In recent years, it has become increasingly common to read mainstream media coverage regarding the increasing involvement of China in the economic affairs of the African continent as China scours the globe for new sources of much needed natural resources. Unlike western nations, China has no qualms about dealing with countries that have been shunned because of human rights abuses or corrupted dictatorships. In one prime example, the China National Petroleum Company (CNPC) and Talisman Energy, a Canadian oil company, partnered in petroleum exploration and development in the Sudan where a civil war led to human rights abuses and genocide. Talisman’s shareholders forced the company to leave the Sudan in 2003 and their interests in the project were acquired by an Indian oil company. Since that time, CNPC has markedly increased its activity and investment in Sudan.
Africa has seen all of this before; in decades past, western nations were heavily involved in African political and economic affairs and all Africa had to show for these efforts was unserviceable levels of debt, crushing poverty for its citizens and outbreaks of civil war from the north of the continent to the south. One of the countries that suffered the most was Angola.
Angola was originally a Portuguese colony. The Angolan War of Independence started in 1961 and ended in 1975 when Angola was granted its independence after a military-led April 1974 coup in Portugal overthrew the country’s dictator and created a democracy. During the War of Independence, three main groups, the National Uniion for the Total Independence of Angola (UNITA), the Popular Movement for the Liberation of Angola (MPLA) and the National Liberation Front of Angola (FNLA) fought a guerilla war against the Portuguese Armed Forces. Once the War of Independence was over, the communist MPLA fought for control of the Angola with the anti-communist UNITA faction. Several other factions were also involved in the fighting with outside countries attempting to influence the outcome. The communist MPLA was supported by Cuba, the Soviet Union and the eastern bloc countries while the UNITA forces were supported by the United States, China, South Africa and Zaire. The civil war was viewed by many as a proxy for the Cold War with both the United States and the Soviet Union viewing it as a battle of communism versus democracy. The civil war lasted for 27 years with interludes of relative peace until 2002; during that time, an estimated 500,000 people were killed.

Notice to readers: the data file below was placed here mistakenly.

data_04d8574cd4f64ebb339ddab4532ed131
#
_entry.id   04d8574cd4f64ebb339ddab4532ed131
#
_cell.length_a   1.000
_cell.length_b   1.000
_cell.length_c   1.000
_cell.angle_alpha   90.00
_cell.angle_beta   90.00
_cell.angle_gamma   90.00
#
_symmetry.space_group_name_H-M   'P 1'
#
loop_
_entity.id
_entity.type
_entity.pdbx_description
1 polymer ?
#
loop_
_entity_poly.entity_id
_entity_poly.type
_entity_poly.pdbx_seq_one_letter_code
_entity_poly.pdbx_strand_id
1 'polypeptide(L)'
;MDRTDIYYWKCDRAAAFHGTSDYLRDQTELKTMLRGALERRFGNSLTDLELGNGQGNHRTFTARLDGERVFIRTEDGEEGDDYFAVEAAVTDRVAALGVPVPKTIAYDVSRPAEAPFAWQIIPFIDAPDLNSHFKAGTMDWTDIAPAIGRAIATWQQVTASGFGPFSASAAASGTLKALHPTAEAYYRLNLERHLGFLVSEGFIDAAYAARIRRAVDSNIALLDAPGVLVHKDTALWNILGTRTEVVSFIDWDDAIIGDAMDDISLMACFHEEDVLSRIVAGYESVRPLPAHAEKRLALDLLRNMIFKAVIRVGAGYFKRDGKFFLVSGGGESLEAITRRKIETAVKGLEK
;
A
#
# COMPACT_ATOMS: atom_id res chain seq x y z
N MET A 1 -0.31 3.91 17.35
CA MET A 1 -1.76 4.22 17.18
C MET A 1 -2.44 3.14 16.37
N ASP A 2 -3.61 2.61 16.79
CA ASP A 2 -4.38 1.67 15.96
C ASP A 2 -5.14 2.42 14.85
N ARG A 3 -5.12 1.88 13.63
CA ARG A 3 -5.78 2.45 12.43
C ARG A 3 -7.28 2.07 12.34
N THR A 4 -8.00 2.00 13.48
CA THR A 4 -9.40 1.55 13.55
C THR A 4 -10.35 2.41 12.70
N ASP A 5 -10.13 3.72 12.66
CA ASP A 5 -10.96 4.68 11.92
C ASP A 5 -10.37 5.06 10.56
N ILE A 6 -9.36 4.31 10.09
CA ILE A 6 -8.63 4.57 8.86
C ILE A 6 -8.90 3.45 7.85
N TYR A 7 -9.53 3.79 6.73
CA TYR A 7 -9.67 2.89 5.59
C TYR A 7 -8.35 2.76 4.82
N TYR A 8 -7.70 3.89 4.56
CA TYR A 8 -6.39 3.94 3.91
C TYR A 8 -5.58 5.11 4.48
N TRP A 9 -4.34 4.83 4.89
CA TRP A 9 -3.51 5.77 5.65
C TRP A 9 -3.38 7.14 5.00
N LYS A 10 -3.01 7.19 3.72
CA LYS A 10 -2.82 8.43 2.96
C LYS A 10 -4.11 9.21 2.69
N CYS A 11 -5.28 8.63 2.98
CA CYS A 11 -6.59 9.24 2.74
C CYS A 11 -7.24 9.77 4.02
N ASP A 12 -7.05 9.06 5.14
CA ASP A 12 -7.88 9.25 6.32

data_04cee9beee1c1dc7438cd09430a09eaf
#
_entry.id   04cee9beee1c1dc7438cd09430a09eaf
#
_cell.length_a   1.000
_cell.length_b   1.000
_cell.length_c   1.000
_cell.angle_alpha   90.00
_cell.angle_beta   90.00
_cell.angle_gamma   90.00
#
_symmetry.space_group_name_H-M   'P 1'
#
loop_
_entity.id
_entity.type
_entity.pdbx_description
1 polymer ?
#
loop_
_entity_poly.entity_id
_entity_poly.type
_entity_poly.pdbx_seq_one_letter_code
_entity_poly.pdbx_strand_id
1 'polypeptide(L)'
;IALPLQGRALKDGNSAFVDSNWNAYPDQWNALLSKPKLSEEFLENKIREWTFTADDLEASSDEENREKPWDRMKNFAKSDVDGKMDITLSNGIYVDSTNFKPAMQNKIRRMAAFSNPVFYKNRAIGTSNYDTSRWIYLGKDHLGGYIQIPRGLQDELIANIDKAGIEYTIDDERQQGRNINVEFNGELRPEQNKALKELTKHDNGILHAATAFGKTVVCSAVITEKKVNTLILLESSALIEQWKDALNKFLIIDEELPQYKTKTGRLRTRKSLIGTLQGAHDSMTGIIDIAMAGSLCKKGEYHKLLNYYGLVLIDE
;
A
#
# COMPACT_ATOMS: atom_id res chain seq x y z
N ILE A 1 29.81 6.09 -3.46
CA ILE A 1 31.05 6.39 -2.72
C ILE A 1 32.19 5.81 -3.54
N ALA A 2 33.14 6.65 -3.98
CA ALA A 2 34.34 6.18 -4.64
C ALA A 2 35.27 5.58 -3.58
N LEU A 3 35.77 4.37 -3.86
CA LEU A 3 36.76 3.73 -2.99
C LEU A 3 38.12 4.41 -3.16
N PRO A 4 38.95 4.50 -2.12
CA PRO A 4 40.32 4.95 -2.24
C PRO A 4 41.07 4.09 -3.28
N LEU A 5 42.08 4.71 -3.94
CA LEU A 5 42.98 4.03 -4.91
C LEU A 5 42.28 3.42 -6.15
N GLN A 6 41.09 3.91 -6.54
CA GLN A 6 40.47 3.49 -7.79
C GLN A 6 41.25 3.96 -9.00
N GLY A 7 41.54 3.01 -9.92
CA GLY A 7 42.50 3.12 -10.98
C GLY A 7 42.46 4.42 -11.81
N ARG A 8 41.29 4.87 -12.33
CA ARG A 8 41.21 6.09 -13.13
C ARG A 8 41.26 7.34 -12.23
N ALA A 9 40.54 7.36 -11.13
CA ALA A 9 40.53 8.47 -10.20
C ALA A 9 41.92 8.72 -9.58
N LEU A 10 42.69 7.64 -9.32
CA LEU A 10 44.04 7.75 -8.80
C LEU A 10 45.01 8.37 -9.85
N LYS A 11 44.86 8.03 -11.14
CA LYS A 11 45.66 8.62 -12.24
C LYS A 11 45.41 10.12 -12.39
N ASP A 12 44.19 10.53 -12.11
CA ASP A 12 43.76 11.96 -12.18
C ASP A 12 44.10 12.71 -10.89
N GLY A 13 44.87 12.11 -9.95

Back to the subject of this posting; the cozy relationship between China and Angola. By way of introduction, I’ll give you some background information on the country of Angola. Angola is located on the southwest coast of Africa. In 2008, Angola had a population of 18.021 million people and its GDP at market prices in 2009 was $68.76 billion, well less than one-third of the American deficit for the month of November 2010 alone! Diamonds are an important source of economic activity for Angola as is iron ore, phosphate, marble and black granite. According to UNICEF, average life expectancy at birth for both genders is 47 years, and the country’s under 5 mortality rate was the second worst in the world. Of 774,000 children born in 2008, 165,000 under the age of five perished. The total adult literacy rate is 67 percent and Gross National Income per capita in 2008 was $3450 (USD). It is estimated that 2.1 percent of the population is HIV positive with and estimated 190,000 people living with HIV in 2007. Angola has one of the highest total fertility rates in the world with an average of 5.8 children per woman. To put that into perspective, Japan’s fertility rate is 1.29 children per woman.
As an oil producing country, Angola flies well under the scrutiny of the mainstream media. Surprisingly enough, Angola is now Africa’s largest oil producer, surpassing Nigeria which is currently producing 1.8 million BOPD because of attacks on their oil infrastructure in the Niger Delta. Since Angola joined OPEC in 2007; oil has become its main driver of economic growth, in fact, in 2009 Angola held the Organization’s presidency. Here is a chart from the United States Energy Information Administration (EIA) showing OPEC’s production by country for the year 2009: